Virginia House of Delegates Passes Bills to Freeze Minimum Wage at $11 an Hour and Include Health Benefits in Legal Definition of Wage


RICHMOND, Virginia – The Republican-controlled House of Delegates passed two bills addressing the minimum wage, including a repeal of increases passed by Democrats in previous sessions. Delegate Nick Freitas (R-Culpeper) and Delegate Sally Hudson (D-Charlottesville) debated about the need for minimum wage increases on the House floor Monday.

“I have it on good theological guidance that nothing in this bill is going to cause you to be cast into eternal darkness and gnashing of teeth,” Freitas said, defending his HB 320 against a claim that eliminating minimum wage increases harms “the least among us,” a reference to Jesus’ teaching in the Bible.

In 2020, the General Assembly passed legislation increasing the minimum wage to $9.50 per hour in 2021, $11.00 in 2022, $12 in 2023, $13.50 in 2025, $15 in 2026, with a formula for an adjusted minimum wage to take effect in 2027. Freitas’ bill aims to freeze that at the current $11 per hour or the federal minimum wage, whichever is greater. The bill passed the House on Tuesday, 51 to 48.

Freitas said increasing the minimum wage prices entry-level workers out of the job market, since employers are going to hire fewer people.

“If we want to help people that are desperately trying to get that first job in order to move up the economic ladder in order to get the experience that they need to be more economically successful, then I wouldn’t take away options that they would otherwise choose for themselves. And that is what the minimum wage does,” he said.

Hudson is a labor economist and Assistant Professor of Public Policy at the University of Virginia. She argued that the labor market doesn’t work like the simple competitive market in Freitas’ argument. She said that in the last 40 years, hourly productivity of American workers grew four times faster than hourly wage growth. Freitas said that government interference in the negotiating process between worker and employer over wages and benefits ends up causing cuts in how much workers make.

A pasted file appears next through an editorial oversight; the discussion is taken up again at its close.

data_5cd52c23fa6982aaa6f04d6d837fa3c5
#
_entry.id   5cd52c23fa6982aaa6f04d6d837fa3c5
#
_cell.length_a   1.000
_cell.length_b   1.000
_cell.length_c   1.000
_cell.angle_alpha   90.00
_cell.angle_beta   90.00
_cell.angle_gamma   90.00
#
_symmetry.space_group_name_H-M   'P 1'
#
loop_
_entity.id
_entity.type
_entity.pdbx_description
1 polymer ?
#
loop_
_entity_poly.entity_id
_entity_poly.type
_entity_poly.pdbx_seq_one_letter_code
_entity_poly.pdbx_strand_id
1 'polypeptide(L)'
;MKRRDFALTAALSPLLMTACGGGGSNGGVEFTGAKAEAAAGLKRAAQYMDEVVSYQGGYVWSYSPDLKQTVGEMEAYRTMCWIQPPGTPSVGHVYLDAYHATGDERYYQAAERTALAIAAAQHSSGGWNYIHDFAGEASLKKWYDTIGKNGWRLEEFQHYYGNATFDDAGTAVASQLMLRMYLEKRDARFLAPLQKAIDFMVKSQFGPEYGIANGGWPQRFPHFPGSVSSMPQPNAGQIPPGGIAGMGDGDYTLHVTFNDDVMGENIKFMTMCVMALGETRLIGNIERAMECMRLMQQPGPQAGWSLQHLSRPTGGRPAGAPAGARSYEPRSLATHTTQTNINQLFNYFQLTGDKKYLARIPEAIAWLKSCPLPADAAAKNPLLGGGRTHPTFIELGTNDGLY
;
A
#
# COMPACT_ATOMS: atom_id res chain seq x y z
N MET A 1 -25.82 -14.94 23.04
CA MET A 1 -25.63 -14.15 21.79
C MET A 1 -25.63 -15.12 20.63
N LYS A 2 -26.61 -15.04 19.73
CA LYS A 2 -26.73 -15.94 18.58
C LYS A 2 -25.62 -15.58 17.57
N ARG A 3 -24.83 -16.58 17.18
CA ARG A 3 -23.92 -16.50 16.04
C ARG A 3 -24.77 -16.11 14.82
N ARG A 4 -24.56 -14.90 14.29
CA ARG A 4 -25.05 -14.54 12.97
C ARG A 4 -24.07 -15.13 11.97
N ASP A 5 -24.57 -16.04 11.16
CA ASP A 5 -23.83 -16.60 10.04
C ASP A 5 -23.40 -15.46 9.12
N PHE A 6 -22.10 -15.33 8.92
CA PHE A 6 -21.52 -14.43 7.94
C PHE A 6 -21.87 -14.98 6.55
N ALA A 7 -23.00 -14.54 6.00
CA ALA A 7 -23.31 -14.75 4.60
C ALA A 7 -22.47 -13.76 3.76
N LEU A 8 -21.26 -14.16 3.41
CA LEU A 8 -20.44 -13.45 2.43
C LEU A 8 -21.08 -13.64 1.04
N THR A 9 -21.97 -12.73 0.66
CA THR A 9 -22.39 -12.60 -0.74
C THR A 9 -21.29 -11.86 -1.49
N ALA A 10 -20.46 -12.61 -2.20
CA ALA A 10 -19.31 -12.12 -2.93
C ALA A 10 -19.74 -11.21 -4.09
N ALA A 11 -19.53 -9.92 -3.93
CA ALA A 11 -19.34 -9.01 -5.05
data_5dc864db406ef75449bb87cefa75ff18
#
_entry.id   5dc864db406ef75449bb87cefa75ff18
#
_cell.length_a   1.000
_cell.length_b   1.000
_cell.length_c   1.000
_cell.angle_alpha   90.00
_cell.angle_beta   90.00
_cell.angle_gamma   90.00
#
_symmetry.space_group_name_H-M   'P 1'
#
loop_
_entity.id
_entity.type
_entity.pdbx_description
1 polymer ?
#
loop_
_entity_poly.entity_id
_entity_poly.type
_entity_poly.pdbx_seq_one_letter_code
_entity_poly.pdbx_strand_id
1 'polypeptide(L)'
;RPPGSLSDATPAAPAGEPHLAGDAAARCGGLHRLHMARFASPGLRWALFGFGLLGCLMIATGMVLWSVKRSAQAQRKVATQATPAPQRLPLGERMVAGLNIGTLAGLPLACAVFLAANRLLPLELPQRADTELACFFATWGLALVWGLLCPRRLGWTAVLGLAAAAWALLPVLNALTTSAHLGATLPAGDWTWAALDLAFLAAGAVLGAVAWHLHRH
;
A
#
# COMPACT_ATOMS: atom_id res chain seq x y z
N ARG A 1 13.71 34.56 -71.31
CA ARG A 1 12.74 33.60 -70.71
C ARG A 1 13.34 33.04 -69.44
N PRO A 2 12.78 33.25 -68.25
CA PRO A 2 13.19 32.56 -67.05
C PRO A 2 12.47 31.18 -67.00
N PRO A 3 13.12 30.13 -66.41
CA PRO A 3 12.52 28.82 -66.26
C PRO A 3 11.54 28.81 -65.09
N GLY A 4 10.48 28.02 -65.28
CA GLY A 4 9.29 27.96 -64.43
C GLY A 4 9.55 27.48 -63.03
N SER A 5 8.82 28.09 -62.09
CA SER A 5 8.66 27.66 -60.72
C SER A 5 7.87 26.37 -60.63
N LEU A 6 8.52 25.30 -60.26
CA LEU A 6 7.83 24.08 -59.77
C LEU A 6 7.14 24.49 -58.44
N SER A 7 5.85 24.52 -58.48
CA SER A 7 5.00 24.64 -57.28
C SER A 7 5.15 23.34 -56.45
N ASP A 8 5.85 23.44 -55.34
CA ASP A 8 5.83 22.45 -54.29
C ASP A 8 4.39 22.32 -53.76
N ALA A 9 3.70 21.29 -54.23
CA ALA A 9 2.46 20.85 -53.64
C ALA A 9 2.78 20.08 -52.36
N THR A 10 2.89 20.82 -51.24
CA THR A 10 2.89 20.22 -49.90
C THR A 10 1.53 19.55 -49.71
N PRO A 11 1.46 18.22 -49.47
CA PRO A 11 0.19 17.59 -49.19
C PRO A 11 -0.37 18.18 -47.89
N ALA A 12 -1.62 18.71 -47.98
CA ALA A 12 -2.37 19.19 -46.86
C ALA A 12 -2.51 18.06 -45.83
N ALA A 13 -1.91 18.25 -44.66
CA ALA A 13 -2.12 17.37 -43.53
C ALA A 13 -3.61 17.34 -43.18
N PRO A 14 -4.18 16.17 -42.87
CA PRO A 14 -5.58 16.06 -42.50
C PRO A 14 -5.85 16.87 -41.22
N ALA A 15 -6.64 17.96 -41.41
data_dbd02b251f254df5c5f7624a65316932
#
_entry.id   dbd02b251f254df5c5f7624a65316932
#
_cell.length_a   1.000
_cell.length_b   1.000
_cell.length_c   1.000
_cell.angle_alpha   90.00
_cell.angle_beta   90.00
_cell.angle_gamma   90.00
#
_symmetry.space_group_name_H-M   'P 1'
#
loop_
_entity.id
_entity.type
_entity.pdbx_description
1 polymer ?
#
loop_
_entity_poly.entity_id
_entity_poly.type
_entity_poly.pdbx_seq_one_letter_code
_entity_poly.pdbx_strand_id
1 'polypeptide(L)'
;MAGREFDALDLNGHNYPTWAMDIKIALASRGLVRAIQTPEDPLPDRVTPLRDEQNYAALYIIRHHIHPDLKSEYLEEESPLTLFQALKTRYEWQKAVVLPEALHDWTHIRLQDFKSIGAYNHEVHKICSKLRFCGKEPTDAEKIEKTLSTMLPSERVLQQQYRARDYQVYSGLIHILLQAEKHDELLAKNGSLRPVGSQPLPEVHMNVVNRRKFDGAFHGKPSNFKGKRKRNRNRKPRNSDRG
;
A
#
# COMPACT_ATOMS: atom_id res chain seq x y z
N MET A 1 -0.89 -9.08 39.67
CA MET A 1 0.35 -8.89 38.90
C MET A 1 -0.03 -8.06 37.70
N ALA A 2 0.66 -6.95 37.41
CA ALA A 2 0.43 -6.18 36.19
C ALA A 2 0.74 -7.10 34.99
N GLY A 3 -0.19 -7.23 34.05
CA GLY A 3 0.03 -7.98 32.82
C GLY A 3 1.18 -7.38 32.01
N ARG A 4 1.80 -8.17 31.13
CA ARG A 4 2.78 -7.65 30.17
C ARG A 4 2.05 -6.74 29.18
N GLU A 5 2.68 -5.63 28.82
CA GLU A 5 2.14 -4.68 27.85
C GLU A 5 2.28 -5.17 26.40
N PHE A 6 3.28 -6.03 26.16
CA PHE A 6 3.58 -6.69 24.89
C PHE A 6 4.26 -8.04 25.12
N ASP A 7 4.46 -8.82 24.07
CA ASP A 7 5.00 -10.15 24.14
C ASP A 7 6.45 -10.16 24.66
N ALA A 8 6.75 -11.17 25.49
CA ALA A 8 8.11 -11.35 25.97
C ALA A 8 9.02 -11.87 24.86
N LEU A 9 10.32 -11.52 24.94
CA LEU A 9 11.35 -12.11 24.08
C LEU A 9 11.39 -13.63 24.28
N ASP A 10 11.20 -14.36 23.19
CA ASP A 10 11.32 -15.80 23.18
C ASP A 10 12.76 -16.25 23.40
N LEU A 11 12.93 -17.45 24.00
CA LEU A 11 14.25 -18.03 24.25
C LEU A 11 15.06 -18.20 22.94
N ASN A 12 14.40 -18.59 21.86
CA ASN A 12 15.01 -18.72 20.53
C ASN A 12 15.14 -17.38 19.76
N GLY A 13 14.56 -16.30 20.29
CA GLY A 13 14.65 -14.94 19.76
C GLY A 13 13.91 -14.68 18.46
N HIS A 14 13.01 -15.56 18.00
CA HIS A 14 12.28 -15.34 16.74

“With economics, there is friction and inertia and leverage in a tug of war between business owners and workers and the customers they serve. And that sometimes, in the face of a non-competitive market, there is scope for government to intervene and level the playing field and generate gains for the greater good of all,” Hudson said. “That simple belief that raising the minimum wage hurts workers is an article of faith, not an economic fact.

The House also passed Delegate Joe McNamara’s (R-Roanoke) HB 296, which changes the definition of ‘wages’ to include benefits. McNamara is an accountant, and also owns two ice cream shops.

“The definition of wages used to be the amount you paid to them,” McNamara told The Virginia Star. “I changed that definition to be the amount you paid to them plus the amount you paid for their health care on their behalf.”

McNamara provided an example of a part time employee working for a small employer not legally required to provide health insurance in a situation where the minimum wage goes up to $15 an hour.

“[HB 296] gives the employer-employee relationship the capability to say, ‘Hey, you can come on our group plan. It costs the equivalent of $2 an hour for you to be on that plan, and instead of paying you $15 in cash, we’re going to pay you $13 in cash and $2 an hour in health care benefits,” he said.

He said that could benefit employees who face high costs for health care on the individual market.

“It really helps the employee to have more opportunities to best meet their needs. It doesn’t really help the employer a whole lot, but it creates a better work environment,” McNamara said.

HB 296 also passed 51 to 48. Now, both bills head to the Senate, where the Commerce and Labor Committee has already killed Senator Mark Peake’s (R-Lynchburg) SB 173, which was identical to HB 320. McNamara is hoping he can convince Senate Democrats to pass HB 296, which doesn’t attempt to stop minimum wage increases.

“It’s just a matter of trying to convince the Senate that the bill that I have designed is beneficial both from the employer perspective as well as the employee perspective, and if they can grasp some of those benefits associated with it,” McNamara said. “It’s a big climb.”

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Eric Burk is a reporter at The Virginia Star and the Star News Digital Network.  Email tips to [email protected].
Photo “Nick Freitas” by Nick Freitas. Photo “Sally Hudson” by Sally Hudson. Background Photo “Virginia House of Delegates” by Germanna CC. CC BY 2.0.






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One Thought to “Virginia House of Delegates Passes Bills to Freeze Minimum Wage at $11 an Hour and Include Health Benefits in Legal Definition of Wage”

  1. william r. delzell

    Yea, and then I suppose after this vote, that these same House of Delegate members will vote themselves a hefty pay parachute, with generous salaries and benefits that the average taxpayer can only dream of! So much for frugality, right?